“It is strange to be out there and you’re never really alone. You’re infront of so many people and connected on such a grand scale. But you miss actual intimacy and home and connection. You start living for the gigs and the stage because the stage becomes the only normal place because everything else changes but the stage seems to stay the same. And then the stage becomes your whole existence, and that’s slightly terrifying as well.” Florence Welch (of Florence and the Machine).
When I first read this quote from a Radio Times interview I could immediately relate the experience of this singer to my former life as a pulpit preacher. The stage was the pulpit, my whole existence became trying to find something to say (what God was saying of course) from the pulpit, the stage appeared to be the only place I could be normal and the audience, my listeners, needed to be uplifted (entertained). On the stage I was never alone, whether there were 12 or 1200 or more there was a feeling of connection on a grand scale. For that moment this shy boy from the Suffolk farm lands had people’s full attention. People who wanted to hear what you had to say. People you could teach, lead, influence, correct, interpret Scriptures for. For 30 minutes to an hour my gig was to communicate something that people would go home and talk about or give that feel-good factor. Reading the Bible became a finding the next sermon session, my work was being paid to prepare the sermon and communicate it, to tickle the ears, to empower people to do it for themselves, as long as they came back again next week to hear me again. When the stage becomes your life no wonder you lose your identity.
Who am I?
I could not believe how lonely it was stepping out of the pulpit arena a few years ago. I could not believe how much of my identity as Paul Leader was wrapped up in what I was doing. The detox that had to take place, and is still taking place in many ways, went so deep I actually lost for a season who I was. I was Paul the preacher. A mean preaching machine. Paul a prophet who can just turn out a Word at the flick of a switch. People knew this man, but never really knew me. The strange thing is I had become this man and that is all I had got to know. Even I did not know the real Paul Leader beyond the stage. We see this with musicians and actors all the time. The stage person becomes the reality; where is the line of distinction between Jordan and Katy Price? Where does Boy George end and George O’Dowd begin? Does anybody ever talk to the real Paul Hewson or is it just Bono full time? Does anyone, including myself, know the real Paul Leader beyond the pulpit or the preaching or the prophecy? Over the last 5-6 years I have been reintroduced to him. Don’t like everything I find but it’s real. It is so easy to live behind the performance and the stage and hide the real broken you. How many comedians are really broken people? How many pulpit people are broken people who have not really got it all together? I had perfected the art of the actor to engage with my audience, they did not have to know the real me. But it is lonely. Surrounded with people but very few real friends. Not knowing whether people relate to you for your gift or for who you really are. I think that was answered when I finally stepped away from the church system and from the pulpit, friends I thought I had disappeared. People who I had shared some deep stuff with were now nowhere to be seen. They obviously only related to the other me, the actor, the pulpit man, the one living for the stage.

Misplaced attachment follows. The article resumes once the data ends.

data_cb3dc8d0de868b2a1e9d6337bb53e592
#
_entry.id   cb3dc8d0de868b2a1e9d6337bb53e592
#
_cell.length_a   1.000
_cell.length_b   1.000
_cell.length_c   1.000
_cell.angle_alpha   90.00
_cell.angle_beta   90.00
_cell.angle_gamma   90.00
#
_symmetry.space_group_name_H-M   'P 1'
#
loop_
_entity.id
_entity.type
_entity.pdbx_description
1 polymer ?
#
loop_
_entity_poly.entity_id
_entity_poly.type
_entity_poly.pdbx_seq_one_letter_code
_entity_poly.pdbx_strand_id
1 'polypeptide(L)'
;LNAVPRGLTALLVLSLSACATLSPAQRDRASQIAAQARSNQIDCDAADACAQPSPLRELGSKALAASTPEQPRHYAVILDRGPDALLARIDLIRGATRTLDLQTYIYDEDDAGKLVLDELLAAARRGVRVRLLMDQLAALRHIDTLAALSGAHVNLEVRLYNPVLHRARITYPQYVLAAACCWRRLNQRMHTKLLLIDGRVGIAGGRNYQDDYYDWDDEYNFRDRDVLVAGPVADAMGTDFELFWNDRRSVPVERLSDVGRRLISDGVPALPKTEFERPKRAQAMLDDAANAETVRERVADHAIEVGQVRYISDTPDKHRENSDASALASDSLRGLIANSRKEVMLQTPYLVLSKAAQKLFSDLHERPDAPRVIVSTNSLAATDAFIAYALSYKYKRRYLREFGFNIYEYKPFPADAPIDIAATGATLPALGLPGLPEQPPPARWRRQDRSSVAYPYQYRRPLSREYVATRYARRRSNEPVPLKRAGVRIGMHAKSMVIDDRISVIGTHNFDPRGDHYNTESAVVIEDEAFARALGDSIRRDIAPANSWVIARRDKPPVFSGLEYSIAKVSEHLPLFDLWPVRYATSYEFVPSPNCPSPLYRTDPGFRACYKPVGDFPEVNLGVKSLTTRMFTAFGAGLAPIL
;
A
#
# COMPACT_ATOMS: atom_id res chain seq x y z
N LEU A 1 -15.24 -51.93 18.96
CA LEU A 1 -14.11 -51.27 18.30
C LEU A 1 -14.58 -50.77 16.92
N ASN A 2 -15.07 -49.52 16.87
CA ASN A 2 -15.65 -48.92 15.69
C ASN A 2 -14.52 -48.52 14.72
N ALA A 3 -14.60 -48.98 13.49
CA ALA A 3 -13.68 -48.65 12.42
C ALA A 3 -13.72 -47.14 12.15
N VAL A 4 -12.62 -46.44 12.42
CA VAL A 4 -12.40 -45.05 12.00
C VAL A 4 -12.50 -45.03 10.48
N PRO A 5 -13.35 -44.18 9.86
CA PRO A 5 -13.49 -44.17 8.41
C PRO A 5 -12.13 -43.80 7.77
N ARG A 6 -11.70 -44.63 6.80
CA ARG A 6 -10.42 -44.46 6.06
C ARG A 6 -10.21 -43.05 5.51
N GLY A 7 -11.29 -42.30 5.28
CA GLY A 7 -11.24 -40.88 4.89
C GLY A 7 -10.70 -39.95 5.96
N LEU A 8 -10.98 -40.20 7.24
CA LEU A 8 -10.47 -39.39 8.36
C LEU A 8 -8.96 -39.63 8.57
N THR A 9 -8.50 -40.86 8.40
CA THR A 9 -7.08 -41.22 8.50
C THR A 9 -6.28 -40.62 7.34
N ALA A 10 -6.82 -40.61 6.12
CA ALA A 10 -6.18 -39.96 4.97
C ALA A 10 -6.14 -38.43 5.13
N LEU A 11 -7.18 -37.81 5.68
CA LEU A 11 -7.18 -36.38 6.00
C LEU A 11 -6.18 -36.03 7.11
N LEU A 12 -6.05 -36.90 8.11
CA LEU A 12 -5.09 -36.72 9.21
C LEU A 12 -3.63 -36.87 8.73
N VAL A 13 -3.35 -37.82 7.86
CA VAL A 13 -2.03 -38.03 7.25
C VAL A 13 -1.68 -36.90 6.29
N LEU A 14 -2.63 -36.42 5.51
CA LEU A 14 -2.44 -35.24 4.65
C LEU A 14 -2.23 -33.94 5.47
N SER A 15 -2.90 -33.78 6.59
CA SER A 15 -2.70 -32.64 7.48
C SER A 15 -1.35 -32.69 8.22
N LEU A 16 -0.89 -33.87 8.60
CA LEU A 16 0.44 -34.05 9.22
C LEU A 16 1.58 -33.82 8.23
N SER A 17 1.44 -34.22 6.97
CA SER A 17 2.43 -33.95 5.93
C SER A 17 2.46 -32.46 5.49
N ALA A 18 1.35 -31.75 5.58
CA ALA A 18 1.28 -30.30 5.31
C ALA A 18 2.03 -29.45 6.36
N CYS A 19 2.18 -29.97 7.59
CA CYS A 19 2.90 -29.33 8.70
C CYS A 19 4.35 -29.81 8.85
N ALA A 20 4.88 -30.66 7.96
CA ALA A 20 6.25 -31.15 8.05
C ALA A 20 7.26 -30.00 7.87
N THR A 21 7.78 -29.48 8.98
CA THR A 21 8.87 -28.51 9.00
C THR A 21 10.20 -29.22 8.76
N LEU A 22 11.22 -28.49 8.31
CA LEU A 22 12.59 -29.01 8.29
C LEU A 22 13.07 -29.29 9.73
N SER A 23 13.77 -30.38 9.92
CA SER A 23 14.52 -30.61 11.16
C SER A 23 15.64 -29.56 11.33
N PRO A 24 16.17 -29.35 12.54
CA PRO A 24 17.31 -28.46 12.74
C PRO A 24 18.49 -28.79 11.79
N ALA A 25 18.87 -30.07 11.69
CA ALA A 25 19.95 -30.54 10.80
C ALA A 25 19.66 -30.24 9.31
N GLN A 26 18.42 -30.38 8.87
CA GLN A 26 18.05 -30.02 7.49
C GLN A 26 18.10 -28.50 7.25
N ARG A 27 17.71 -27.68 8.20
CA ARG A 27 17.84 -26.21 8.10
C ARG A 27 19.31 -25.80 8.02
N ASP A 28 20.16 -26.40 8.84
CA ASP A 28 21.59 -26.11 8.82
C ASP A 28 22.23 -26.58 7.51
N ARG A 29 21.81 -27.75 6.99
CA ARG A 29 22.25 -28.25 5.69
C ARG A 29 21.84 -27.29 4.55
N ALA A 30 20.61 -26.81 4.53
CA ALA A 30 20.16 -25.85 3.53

The Yearning Inside.
The yearning for actual intimacy, home and connection. To relate to people on a level of love and friendship, not based on what you do but who you are. To love the man off the stage who may not be as attractive all the time as the man on it, make-up can cover so many blemishes. I thank God that on the journey I am finding some real friends, people who love me and my family as fellow pilgrims walking through life together. That for these people I do not have to put on the performance of a life time. They want to walk with Paul Leader off the stage wherever that walk takes us. There is still times to share and talk and use what gift is inside, but not as performance, instead on a level playing field. Home is where the heart is. My family, my life, my friends, homes of fellow journey makers. Eating, laughing, sharing, crying, praying, eating again. Connections that are real and two way. Joining the dots on earth that have already been joined in heaven. Connecting with people who want to walk with Paul Leader the person not the performer. Living for life and not for the stage. Longing for reality and not the stage-managed. Now my whole existence is every day; work, family, friends, sharing, silence, together, alone, active, inactive. All done while rediscovering the real me. Is this what you yearn for or do you still prefer the stage and the staged? This detox may take some time yet.